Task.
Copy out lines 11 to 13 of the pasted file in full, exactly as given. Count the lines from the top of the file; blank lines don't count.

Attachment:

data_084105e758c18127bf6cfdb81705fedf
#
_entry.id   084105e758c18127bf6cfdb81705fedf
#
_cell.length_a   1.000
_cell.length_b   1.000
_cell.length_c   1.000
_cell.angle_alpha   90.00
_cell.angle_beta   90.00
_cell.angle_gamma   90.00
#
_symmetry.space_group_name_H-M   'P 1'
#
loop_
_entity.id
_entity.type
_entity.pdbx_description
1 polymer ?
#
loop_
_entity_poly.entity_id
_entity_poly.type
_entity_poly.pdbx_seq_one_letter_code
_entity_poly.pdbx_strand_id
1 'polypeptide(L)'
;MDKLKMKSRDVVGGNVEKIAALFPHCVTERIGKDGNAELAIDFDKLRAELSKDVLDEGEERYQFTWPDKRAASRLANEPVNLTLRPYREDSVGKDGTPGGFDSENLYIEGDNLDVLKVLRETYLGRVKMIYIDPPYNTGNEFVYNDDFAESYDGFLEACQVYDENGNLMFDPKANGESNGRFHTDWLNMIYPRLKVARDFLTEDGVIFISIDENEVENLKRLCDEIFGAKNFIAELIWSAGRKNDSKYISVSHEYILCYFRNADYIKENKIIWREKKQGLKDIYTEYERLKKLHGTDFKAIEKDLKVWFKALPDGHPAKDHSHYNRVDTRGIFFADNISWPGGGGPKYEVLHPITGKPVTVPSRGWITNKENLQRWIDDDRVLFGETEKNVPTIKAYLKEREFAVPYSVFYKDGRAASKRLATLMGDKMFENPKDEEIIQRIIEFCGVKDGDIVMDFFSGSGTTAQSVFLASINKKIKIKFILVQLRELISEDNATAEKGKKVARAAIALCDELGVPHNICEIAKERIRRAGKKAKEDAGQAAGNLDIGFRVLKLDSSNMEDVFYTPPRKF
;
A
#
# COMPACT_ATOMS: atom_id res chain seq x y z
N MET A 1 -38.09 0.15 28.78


#
_symmetry.space_group_name_H-M   'P 1'
#